Did you know December is National Fruit Cake Month? Ever since I’ve become a food blogger I have discovered that almost every day of the year (or at least every month) has a theme in relation to food. Chocolate cake day, Chiffon cake day, Good Nutrition month, and the list goes on. But instead of discarding these celebrations as pointless and arbitrary, I find this to be a fantastic way to remember those foods that we sometimes leave covered in dust at the back of our memories. The best diet is one that offers a large array of foods and nutrients, and remembering to cook all kinds of different dishes thanks to these celebrations does just that.
It is also a happy coincidence (or perhaps it was done on purpose), that Fruit Cake day coincides with the holidays, since it’s at this time of the year that most fruit cakes have always been prepared. In Peru, for example, people devour Paneton (the Peruvian name for the Italian Panettone), day in and day out throughout December. This cake/bread is full of raisins and all kinds of candied fruits. In England, the tradition is eating mince meat pies, which were originally made with meat, but now are just a super sweet (and incredibly addictive) mix of dried fruits soaked in liquor.
A fruity dessert is always a great choice to end your holiday banquet with a bang. So for this Christmas, I have chosen a recipe I love, and -listen to this-, I’ve made it gluten-free! There are so many people out there with a gluten intolerance or allergy (a lot of them don’t even know it), that everyone will benefit by going gluten-free for at least one course, after all that heavy eating.
The truth is, it’s actually quite easy to turn a cake gluten-free. Granted, the texture is not the same as a regular cake, but some would say it’s even better. By replacing the regular flour this cake usually calls for, with cooked quinoa and amaranth, what came out of the oven was a creamy cake, with a texture similar to that of bread pudding, or even flan. Everyone raved about it. And this was actually the product of an accident, (but now I think it was meant to be); my initial idea was to use quinoa flour instead of regular flour, but when I couldn’t find the package I would’ve sworn I had in the pantry, I used the leftover amaranth and quinoa I had made for breakfast, which was already cooked. Sometimes the best things come out of the most unexpected places.
What I loved the most about this cake (other than the texture and the fact that it’s gluten-free), is the deep Sherry flavor in every bite. It is quite low in sugar, so the Holland House Sherry cooking wine I used really shines through. I’m a big fan of using cooking wines in my food, and this was no exception. And everything came together beautifully when I finished it off with a huge dollop of whipped cream, and some nuts and raisins soaked in even more Sherry. Vanilla ice cream would be another great option.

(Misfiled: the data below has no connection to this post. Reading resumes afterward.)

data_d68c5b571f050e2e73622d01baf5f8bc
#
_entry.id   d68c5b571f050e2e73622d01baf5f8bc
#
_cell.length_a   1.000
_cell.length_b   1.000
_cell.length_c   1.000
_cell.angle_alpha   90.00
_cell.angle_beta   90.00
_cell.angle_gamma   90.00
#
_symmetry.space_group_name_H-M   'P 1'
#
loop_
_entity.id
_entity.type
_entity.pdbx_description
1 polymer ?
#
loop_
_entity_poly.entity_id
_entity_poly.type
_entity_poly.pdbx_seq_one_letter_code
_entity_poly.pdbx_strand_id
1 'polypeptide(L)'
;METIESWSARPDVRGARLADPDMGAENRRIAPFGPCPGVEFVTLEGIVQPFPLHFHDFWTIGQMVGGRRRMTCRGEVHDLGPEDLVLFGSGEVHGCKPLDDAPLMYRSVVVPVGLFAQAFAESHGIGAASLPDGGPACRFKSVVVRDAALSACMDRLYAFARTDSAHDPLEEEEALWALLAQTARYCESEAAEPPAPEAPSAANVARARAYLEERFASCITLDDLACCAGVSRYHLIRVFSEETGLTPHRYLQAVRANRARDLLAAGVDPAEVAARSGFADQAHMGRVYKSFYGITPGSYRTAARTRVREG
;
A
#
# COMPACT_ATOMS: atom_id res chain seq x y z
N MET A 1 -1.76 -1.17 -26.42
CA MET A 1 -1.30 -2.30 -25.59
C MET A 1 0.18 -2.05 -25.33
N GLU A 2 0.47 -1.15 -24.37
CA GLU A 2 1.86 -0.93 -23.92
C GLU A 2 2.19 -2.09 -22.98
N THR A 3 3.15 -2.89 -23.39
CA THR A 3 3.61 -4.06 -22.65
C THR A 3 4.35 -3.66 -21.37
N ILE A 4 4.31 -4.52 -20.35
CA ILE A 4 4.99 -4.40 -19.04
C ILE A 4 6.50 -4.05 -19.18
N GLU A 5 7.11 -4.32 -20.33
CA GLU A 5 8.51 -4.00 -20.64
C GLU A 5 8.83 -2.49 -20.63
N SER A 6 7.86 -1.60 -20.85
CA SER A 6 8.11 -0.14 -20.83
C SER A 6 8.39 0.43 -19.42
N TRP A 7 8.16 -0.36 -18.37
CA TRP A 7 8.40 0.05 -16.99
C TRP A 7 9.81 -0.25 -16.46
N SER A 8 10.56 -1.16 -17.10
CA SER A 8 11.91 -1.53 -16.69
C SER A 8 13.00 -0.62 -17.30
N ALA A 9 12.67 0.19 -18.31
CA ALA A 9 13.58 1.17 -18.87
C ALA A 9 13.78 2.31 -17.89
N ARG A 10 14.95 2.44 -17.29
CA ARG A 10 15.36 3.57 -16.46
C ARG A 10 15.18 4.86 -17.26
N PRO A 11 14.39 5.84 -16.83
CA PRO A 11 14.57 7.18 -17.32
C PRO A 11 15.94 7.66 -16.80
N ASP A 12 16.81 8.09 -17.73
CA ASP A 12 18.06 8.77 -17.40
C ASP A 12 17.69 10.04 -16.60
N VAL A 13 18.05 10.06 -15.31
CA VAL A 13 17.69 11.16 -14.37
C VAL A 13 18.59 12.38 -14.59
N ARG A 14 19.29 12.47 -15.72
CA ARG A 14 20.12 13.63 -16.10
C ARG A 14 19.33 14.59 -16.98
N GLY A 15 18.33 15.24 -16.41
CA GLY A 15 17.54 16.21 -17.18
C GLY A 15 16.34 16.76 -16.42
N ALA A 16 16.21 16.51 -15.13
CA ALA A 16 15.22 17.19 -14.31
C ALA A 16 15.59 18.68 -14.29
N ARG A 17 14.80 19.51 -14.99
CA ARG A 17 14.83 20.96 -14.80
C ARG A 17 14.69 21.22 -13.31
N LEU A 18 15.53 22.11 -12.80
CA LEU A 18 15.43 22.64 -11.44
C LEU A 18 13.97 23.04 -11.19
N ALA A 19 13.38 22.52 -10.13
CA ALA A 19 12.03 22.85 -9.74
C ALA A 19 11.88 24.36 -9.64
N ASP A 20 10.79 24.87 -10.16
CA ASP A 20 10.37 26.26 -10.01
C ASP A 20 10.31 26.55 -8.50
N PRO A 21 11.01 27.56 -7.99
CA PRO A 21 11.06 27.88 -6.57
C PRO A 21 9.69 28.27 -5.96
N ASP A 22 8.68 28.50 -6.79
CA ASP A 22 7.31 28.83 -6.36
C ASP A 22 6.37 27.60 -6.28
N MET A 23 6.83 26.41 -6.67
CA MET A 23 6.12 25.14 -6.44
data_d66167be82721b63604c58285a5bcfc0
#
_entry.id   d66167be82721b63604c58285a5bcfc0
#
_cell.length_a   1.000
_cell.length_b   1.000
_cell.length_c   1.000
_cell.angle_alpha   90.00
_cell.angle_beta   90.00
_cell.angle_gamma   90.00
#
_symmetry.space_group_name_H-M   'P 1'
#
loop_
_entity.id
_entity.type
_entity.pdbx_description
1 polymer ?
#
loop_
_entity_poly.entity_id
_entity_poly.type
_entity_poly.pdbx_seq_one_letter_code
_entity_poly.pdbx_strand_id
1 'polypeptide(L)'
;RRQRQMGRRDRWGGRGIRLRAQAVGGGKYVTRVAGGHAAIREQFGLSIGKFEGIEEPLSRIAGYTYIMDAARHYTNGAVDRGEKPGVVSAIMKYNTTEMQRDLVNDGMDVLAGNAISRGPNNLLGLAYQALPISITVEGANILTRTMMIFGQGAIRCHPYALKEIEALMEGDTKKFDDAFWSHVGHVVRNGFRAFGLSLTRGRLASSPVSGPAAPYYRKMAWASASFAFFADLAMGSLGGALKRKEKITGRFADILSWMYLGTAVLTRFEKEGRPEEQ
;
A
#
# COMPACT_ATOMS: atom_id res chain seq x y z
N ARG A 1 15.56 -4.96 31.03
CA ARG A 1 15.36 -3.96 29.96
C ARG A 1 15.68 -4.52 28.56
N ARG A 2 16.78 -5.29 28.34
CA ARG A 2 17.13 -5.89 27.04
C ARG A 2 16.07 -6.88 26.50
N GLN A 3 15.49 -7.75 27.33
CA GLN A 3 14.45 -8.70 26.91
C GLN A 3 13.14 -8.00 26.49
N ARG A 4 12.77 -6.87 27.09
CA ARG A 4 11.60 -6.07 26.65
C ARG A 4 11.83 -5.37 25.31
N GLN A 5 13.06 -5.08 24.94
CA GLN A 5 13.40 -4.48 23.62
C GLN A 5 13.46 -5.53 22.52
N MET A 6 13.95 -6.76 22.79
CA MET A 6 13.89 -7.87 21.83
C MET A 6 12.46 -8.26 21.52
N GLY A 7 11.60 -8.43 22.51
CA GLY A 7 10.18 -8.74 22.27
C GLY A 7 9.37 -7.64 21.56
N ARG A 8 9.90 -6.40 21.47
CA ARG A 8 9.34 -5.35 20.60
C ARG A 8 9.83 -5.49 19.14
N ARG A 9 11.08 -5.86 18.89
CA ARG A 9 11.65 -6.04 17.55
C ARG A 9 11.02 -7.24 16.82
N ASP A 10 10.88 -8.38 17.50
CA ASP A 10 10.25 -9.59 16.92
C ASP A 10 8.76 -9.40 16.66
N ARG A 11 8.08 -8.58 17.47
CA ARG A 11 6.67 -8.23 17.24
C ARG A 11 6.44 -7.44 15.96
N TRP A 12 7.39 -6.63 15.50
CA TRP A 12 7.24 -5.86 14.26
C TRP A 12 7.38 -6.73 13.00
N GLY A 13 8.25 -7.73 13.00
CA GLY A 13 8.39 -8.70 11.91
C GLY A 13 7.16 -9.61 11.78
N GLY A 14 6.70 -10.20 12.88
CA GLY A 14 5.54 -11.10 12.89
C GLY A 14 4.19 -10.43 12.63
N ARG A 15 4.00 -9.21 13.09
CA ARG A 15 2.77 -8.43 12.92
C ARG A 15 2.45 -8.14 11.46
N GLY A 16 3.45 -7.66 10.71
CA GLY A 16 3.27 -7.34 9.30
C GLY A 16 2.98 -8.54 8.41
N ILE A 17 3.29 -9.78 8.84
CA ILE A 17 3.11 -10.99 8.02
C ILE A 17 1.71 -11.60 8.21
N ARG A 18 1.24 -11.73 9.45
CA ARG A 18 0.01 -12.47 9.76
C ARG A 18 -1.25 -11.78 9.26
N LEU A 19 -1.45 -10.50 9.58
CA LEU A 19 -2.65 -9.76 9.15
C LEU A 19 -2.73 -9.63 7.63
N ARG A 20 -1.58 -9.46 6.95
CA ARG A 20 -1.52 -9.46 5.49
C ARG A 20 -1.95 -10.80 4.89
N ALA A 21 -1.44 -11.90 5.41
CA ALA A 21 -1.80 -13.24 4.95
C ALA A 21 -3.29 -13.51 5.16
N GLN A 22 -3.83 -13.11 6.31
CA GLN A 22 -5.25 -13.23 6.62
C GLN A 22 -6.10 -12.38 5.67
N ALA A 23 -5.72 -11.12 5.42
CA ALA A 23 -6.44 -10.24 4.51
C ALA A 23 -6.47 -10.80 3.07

200ml Holland House Sherry Cooking Wine
150ml thick natural yogurt
150ml olive oil
1 cup almond flour
11/2 cup cooked quinoa and amaranth (half of each, or just quinoa).
2 tsp baking powder
1/2 cup brown sugar
Soak the raisins in the Sherry for at least half an hour.
Preheat the oven at 350F.
Grease and flour a non-stick baking pan that is about 9 inches in diameter.
Mix the yogurt, oil and eggs in a bowl, and beat with a fork until everything is blended together.
In another bowl, mix the flour, sugar and baking powder.
Add the dry ingredients, and the cooked quinoa to the egg mixture. Add half of the soaking raisins. Mix everything well.
Transfer the mixture to the pan, and cook for 40 minutes.
The cake is ready when a knife or fork inserted in the middle comes out clean. It should be golden on top, but don’t let it burn.
Take out of the oven, pinch everywhere with a fork, and pour the Sherry where the raisins have been soaking all over the cake.
Heat in a cooling rack. When cool, pass a knife around the edge of the cake to separate it from the pan.
When it’s cool enough to handle, cover the pan with a large plate, and quickly turn upside down. Then turn it upside down again, to get the golden side on top.
Serve with whipped cream, the rest of the soaked raisins, and some chopped nuts. Sprinkle with cinnamon.
Disclosure: We thank Mizkan for their sponsorship.